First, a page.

And it's then that we learn why Bill let out such a big sigh of relief when the world ended. He was a queer man living in a world that would assuredly reject him for that reason alone. But now, in his quiet town with just him and the man he loves, Bill was free to love Frank without ridicule. Every single marginalized person knows the safety they would enjoy in a town like Bill's. It's something so many of us have dreamed about.

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An empty town gave Bill and Frank the freedom to live in a world that didn’t define them by their sexuality--to love each other and create the world they longed for. The two enjoyed 16 years together outside the judgmental glares of neighbors, allowing them to walk and love freely. While bandits and infected might sometimes lurk outside their sturdy perimeter, Bill seemed especially equipped to deal with such threats. His pre-apocalypse pains were of a different nature, and no longer relevant when he and Frank were given the latitude and relative peace to live as themselves.

It’s hard to imagine Bill giggling with Frank in a garden in the world as it was. But in a world without homophobic bills and the blare of mainstream media talking points, Bill can be found playfully falling on top of Frank, before enjoying the freshly ripened strawberries next to him. In this world, people like Bill and Frank are allowed to grow old together. As a queer trans woman who would sooner end my own life before socially or medically de-transitioning, something that my state and country seem hellbent on, the story of Bill and Frank resonated with me greatly. The two share decades together, experiencing a full, uncompromising life. It doesn't mean their relationship or lives are perfect. There are still disagreements and arguments, but they work through it together until the very end.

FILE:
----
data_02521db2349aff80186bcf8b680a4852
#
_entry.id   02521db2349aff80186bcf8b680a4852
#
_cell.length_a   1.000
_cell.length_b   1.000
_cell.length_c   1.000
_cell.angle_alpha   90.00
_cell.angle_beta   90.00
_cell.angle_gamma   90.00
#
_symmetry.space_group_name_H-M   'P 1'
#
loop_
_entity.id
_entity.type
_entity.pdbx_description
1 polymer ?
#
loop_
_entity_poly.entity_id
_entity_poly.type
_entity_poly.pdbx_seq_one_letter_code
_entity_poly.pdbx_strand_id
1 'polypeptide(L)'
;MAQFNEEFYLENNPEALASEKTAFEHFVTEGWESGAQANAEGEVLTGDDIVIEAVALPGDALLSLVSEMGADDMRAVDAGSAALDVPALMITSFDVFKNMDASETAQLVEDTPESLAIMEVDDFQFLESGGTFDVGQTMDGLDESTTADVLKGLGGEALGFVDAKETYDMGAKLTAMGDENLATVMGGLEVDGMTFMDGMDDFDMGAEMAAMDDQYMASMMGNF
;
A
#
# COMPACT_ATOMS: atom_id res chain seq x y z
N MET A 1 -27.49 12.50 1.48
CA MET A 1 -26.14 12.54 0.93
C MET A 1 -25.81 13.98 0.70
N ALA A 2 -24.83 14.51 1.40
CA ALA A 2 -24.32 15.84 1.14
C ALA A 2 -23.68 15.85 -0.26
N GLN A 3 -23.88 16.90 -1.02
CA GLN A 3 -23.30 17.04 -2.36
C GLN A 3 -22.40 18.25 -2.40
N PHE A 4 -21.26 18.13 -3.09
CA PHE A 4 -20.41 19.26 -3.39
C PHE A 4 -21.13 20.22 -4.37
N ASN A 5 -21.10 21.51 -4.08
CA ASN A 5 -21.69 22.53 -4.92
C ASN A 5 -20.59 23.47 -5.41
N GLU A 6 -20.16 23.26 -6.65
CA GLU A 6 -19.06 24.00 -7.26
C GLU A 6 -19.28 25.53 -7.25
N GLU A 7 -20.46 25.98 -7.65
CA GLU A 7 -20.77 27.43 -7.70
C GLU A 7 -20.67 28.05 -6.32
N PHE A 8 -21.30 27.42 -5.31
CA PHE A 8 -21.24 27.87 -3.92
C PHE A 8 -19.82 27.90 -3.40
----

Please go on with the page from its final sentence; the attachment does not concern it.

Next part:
After watching their love story unfold, bearing witness to broad and fine strokes from Bill and Frank's enduring relationship, we move forward to present day, where a terminally ill Frank tells the love of his life that he'd like today to be his last day.

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In their final day together the two reflect on the time they’ve shared. Frank tells Bill that he’s had more good days with him than anyone else, despite the bad days the two have also shared. We see the two share their last meal together before voluntarily ending their lives.

Only when the world's repressive regimes fell apart and the zombies in congress were removed could Frank and Bill's "queer agenda" be seen for what it really is: two people expressing love without anxieties, inhibitions, or criticism. For so many people, this is already how they express love, but for Bill and Frank, foundational systems of oppression and cruel judgments had to crumble away to allow them to find each other and for their relationship to blossom in the remade soil.